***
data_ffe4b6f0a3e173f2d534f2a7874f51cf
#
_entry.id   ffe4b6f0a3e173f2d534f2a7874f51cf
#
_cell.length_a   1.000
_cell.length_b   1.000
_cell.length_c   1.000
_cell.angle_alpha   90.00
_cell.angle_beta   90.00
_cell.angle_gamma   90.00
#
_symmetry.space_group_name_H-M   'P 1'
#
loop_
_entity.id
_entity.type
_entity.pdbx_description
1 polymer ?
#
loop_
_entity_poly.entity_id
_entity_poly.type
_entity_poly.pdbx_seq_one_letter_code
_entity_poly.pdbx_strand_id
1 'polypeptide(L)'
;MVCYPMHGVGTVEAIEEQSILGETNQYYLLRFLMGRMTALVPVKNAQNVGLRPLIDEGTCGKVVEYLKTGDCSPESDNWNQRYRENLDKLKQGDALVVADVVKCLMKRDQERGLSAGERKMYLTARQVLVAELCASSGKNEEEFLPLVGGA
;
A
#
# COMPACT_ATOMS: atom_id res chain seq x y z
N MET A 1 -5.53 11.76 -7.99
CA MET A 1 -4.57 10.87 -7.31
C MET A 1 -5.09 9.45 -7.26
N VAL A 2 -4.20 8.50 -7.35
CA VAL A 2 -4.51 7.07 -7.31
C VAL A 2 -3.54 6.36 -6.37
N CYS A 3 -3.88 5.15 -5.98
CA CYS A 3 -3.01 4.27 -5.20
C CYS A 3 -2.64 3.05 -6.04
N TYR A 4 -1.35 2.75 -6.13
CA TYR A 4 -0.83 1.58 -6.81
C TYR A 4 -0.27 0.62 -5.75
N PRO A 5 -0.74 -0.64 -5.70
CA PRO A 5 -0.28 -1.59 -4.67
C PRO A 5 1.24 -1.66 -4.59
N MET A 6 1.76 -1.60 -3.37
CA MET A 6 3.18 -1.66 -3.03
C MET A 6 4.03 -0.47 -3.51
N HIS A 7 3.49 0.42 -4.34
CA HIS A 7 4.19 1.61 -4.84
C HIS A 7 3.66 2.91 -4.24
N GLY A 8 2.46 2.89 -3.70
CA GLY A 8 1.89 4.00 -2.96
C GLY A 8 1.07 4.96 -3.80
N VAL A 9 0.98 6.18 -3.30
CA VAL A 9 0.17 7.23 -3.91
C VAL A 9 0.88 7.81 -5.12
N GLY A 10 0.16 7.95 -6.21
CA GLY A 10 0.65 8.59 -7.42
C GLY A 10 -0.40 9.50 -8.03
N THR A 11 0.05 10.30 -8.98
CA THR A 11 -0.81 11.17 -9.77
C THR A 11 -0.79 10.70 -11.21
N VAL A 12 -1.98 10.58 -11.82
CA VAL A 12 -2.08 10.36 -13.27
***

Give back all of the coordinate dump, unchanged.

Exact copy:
data_ffe4b6f0a3e173f2d534f2a7874f51cf
#
_entry.id   ffe4b6f0a3e173f2d534f2a7874f51cf
#
_cell.length_a   1.000
_cell.length_b   1.000
_cell.length_c   1.000
_cell.angle_alpha   90.00
_cell.angle_beta   90.00
_cell.angle_gamma   90.00
#
_symmetry.space_group_name_H-M   'P 1'
#
loop_
_entity.id
_entity.type
_entity.pdbx_description
1 polymer ?
#
loop_
_entity_poly.entity_id
_entity_poly.type
_entity_poly.pdbx_seq_one_letter_code
_entity_poly.pdbx_strand_id
1 'polypeptide(L)'
;MVCYPMHGVGTVEAIEEQSILGETNQYYLLRFLMGRMTALVPVKNAQNVGLRPLIDEGTCGKVVEYLKTGDCSPESDNWNQRYRENLDKLKQGDALVVADVVKCLMKRDQERGLSAGERKMYLTARQVLVAELCASSGKNEEEFLPLVGGA
;
A
#
# COMPACT_ATOMS: atom_id res chain seq x y z
N MET A 1 -5.53 11.76 -7.99
CA MET A 1 -4.57 10.87 -7.31
C MET A 1 -5.09 9.45 -7.26
N VAL A 2 -4.20 8.50 -7.35
CA VAL A 2 -4.51 7.07 -7.31
C VAL A 2 -3.54 6.36 -6.37
N CYS A 3 -3.88 5.15 -5.98
CA CYS A 3 -3.01 4.27 -5.20
C CYS A 3 -2.64 3.05 -6.04
N TYR A 4 -1.35 2.75 -6.13
CA TYR A 4 -0.83 1.58 -6.81
C TYR A 4 -0.27 0.62 -5.75
N PRO A 5 -0.74 -0.64 -5.70
CA PRO A 5 -0.28 -1.59 -4.67
C PRO A 5 1.24 -1.66 -4.59
N MET A 6 1.76 -1.60 -3.37
CA MET A 6 3.18 -1.66 -3.03
C MET A 6 4.03 -0.47 -3.51
N HIS A 7 3.49 0.42 -4.34
CA HIS A 7 4.19 1.61 -4.84
C HIS A 7 3.66 2.91 -4.24
N GLY A 8 2.46 2.89 -3.70
CA GLY A 8 1.89 4.00 -2.96
C GLY A 8 1.07 4.96 -3.80
N VAL A 9 0.98 6.18 -3.30
CA VAL A 9 0.17 7.23 -3.91
C VAL A 9 0.88 7.81 -5.12
N GLY A 10 0.16 7.95 -6.21
CA GLY A 10 0.65 8.59 -7.42
C GLY A 10 -0.40 9.50 -8.03
N THR A 11 0.05 10.30 -8.98
CA THR A 11 -0.81 11.17 -9.77
C THR A 11 -0.79 10.70 -11.21
N VAL A 12 -1.98 10.58 -11.82
CA VAL A 12 -2.08 10.36 -13.27